Posts Tagged With: Markus Zusak

The Book Thief by Markus Zusak

The Book Thief by Markus Zusak
Amazon synopsis:
1939 – Nazi Germany – The country is holding its breath. Death has never been busier. Liesel, a nine-year-old girl, is living with a foster family on Himmel Street. Her parents have been taken away to a concentration camp. Liesel steals books. This is her story and the story of the inhabitants of her street when the bombs begin to fall. Some important information – this novel is narrated by death. It’s a small story, about: a girl; an accordionist; some fanatical Germans; a Jewish fist fighter; and quite a lot of thievery. Another thing you should know – death will visit the book thief three times.

I loved this book, I’m recommending it to everyone!!

It is a long book, of 550ish pages, but well worth the read, and even has pictures in the book! It is incredibly easy to follow and I liked how the pages were often broken up with some asides and important notes.

I think my favourite part was the fact the book was narrated by Death, who had some very funny one-liners. Death was also my favourite character, he was portrayed in a new, almost sensitive way, which I loved. And he had a great sense of humour.

The book had me gripped from the beginning and was full of twists and turns. I was nearly in tears at the end of the book, it was so sad, but I was thoroughly satisfied by the ending.

I loved all the characters, some had me cringing, some had me laughing, some I just loved and wished they were real.

This is historical fiction, but I had no reason to doubt the history in the book, with the concentration camps and the Munich bombings.

9/10, an excellent book.

Categories: Reviews | Tags: , , , , | 1 Comment

The Book Thief by Markus Zusak

Published: 2005

Summary (taken from blurb):
It is 1939. Nazi Germany. The country is holding its breath. Death has never been busier. And will become busier still.

By her brother’s graveside, Liesel’s life is changed when she picks up a single object, partially hidden in the snow. It is The Gravedigger’s Handbook, left there by accident, and it is her first act of book thievery.

So begins a love affair with books and words, as Liesel, with the help of her accordian-playing foster father, learns to read. Soon she is stealing books from Nazi book-burnings, the mayor’s wife’s library, wherever there are books to be found.

But these are dangerous times. When Liesel’s foster family hides a Jewish fist-fighter in their basement, Liesel’s world is both opened up, and closed down.

In superbly crafted writing that burns with intensity, award-winning author Markus Zusak has given us one of the most enduring stories of our time.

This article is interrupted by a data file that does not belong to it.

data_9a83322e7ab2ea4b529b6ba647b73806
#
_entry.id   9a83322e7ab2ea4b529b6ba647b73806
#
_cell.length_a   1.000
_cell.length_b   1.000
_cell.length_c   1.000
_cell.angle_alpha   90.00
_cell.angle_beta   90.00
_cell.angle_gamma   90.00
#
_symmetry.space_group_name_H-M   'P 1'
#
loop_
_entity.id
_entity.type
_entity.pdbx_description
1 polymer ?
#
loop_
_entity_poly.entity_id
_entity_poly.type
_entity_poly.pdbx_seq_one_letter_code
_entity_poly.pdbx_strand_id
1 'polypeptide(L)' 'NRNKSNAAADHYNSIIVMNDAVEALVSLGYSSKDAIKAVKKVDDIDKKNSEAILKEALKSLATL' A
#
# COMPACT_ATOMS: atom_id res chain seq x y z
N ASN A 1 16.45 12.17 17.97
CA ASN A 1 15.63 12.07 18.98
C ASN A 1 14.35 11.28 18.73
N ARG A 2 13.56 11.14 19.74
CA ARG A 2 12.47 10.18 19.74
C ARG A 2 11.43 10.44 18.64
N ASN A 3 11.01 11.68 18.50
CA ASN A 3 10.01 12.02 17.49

Comments:
What a beautiful piece of work. One of those books that tugs at the heartstrings and reminds you why you love reading so much: for the chance to come across a gem like this every now and then.

The characterisation is brilliant. The characters are so real – they’re unique, flawed and beautiful, and I came to love every single one of them. The narration by Death and all the little asides that came with it is very well done. And it’s interesting how Zusak uses Death to tell us what is going to happen, but manages to do so without lessening the impact of the story in any way.

I could rave about the characters until the cows come home, but I’ll try to restrict myself to a few short points. Liesel is a beautifully charming young girl, and her foster father, Hans Hubermann, is such a wonderful person – the type you wish you knew in real life. I enjoyed the infrequent but invaluable insights into Rosa Hubermann’s real character and my heart broke for Rudy over and over throughout the entire book. Max Vandenburg’s artwork also lent a lot to the book – much more insight is given into his character through his stories and art, all of which was very touching.

I haven’t read a lot in the way of WWII literature so I don’t have much to compare The Book Thief to, but I love that Zusak gives the reader a German perspective of what was happening in their lives.

This is one of the most powerful books I have read in a while and has definitely been added to my list of absolute favourites. A brilliant and very emotional read (I recommend having a lot of tissues handy). Having shamelessly gushed over this book, all that is left to say is that I very highly recommended it!

Rating: 10/10

Review by Kylie

Categories: Reviews | Tags: , , | 1 Comment

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